Day Six: A Character-Building Experience
Today’s Prompt: Who’s the most interesting person (or people) you’ve met this year?
Our stories are inevitably linked to the people around us. We are social creatures: from the family members and friends who’ve known us since childhood, to the coworkers, service providers, and strangers who populate our world (and, at times, leave an unexpected mark on us).
Today, write a post focusing on one — or more — of the people that have recently entered your life, and tell us how your narratives intersected. It can be your new partner, your newborn child, or the friendly barista whose real story you’d love to learn (or imagine), or any other person you’ve met for the first time in the past year.
In this last year I’ve been deeply touched by so many of my new neighbors here in this small town in Panama. You see even though I’ve been living in Bouqete for nearly two years, I’m still a newcomer. So many things about living in a different country have required a bit of adjustment. For me, being amongst so many warm, welcoming people has made my ability to adjust just a little bit easier.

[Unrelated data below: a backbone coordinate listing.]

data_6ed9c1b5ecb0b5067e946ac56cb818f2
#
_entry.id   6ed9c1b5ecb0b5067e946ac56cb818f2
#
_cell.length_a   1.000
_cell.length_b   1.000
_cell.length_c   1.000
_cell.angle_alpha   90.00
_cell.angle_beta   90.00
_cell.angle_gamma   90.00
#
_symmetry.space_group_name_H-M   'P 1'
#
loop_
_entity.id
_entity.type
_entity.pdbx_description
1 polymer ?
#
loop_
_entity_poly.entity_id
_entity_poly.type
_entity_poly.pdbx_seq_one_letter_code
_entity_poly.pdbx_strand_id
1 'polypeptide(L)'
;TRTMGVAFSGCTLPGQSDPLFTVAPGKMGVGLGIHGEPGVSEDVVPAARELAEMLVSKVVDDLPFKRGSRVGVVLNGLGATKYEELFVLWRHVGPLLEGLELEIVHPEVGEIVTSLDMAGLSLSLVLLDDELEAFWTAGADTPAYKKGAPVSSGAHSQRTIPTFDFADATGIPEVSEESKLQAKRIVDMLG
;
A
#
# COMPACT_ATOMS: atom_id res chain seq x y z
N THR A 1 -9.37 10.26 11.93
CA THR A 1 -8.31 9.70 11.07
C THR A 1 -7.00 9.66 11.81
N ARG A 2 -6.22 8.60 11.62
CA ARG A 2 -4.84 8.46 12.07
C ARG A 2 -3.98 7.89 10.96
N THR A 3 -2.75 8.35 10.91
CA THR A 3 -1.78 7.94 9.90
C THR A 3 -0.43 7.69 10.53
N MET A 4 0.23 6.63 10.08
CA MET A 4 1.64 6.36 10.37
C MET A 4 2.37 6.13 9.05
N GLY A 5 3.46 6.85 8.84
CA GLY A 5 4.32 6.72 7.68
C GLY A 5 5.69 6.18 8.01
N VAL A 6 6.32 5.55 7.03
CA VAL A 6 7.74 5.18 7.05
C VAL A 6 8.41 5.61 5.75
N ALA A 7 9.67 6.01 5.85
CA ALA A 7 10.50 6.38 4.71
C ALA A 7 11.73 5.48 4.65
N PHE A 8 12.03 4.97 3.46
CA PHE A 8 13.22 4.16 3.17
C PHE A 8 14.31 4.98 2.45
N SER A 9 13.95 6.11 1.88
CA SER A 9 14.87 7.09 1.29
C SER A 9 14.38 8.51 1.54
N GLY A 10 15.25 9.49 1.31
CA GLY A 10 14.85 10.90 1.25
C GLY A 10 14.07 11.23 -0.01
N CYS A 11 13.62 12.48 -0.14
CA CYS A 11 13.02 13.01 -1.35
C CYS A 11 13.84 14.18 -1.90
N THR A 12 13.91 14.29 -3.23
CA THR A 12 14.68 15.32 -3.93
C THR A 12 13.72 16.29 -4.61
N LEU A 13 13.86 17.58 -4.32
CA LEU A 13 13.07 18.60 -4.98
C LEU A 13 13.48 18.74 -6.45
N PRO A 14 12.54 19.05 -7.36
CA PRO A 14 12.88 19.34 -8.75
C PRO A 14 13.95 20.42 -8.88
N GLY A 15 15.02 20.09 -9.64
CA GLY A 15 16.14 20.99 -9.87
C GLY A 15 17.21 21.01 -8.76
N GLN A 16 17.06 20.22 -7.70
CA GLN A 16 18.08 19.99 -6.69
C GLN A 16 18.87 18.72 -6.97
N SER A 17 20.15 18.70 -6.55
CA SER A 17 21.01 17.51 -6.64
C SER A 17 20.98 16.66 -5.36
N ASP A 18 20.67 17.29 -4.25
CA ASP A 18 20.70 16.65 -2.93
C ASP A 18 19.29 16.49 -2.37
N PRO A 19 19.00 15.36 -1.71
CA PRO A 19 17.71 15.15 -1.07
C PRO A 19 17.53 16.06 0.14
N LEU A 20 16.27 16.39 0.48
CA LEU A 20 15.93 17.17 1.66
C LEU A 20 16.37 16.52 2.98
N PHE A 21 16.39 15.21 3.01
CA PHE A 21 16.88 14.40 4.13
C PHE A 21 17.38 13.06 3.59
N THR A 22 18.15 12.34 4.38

This past year I’ve really gotten to know our eight Panamanian employees who are working on building our house with my husband. Six days a week I drive down into town to pick them up in the morning and then at the end of the day I drive them back down again. I must say the one thing that stands out for me during that 10 minute ride in my car twice a day, is the incredible sense of humor they all have. The camaraderie between them is a hoot to witness. They laugh and make jokes and call each other “crazy women” (Loca) and poke fun at one another all the time. All in good fun, of course. It seems as if they switch around to a different guy each day as they gang up on someone new. No one seems to escape the harassment that they dish out to one another. As we’re driving in my car, whenever one guy makes some remark that’s funny or snarky they all, in unison do this kinda singsong… “Ayyyyyyye” …its hard to describe in the written word, but hilarious in the car. Or Javier says, “Totalamente!” With a grin as they all nod their heads in agreement to whatever was said.
When I have those 6 guys in the car with me and Javier (he seems to be the ringleader!) says something, obviously meant to be a joke , and all six men in unison say…”Ayyyyyyyyyye”… the laughter breaks out all around and I smile. I just love the feeling of pleasure it seems these guys get everyday harassing each other on their way to work. They seem to smile a lot and always find something to say to make each other laugh. I’ve tried to join in the fun by calling the last guy to arrive in the morning, “Princesa” because we’ve had to wait for whoever’s late…that gets a big laugh! And recently, when they were all coming down with a cold, one by one… I told them they needed to stop kissing each other so much! “Tu necesitas no mas Besitos!” Boy did that get a big “Ayyyyyyyye”! And laughs, and coughs and a few sniff sniffs! hah!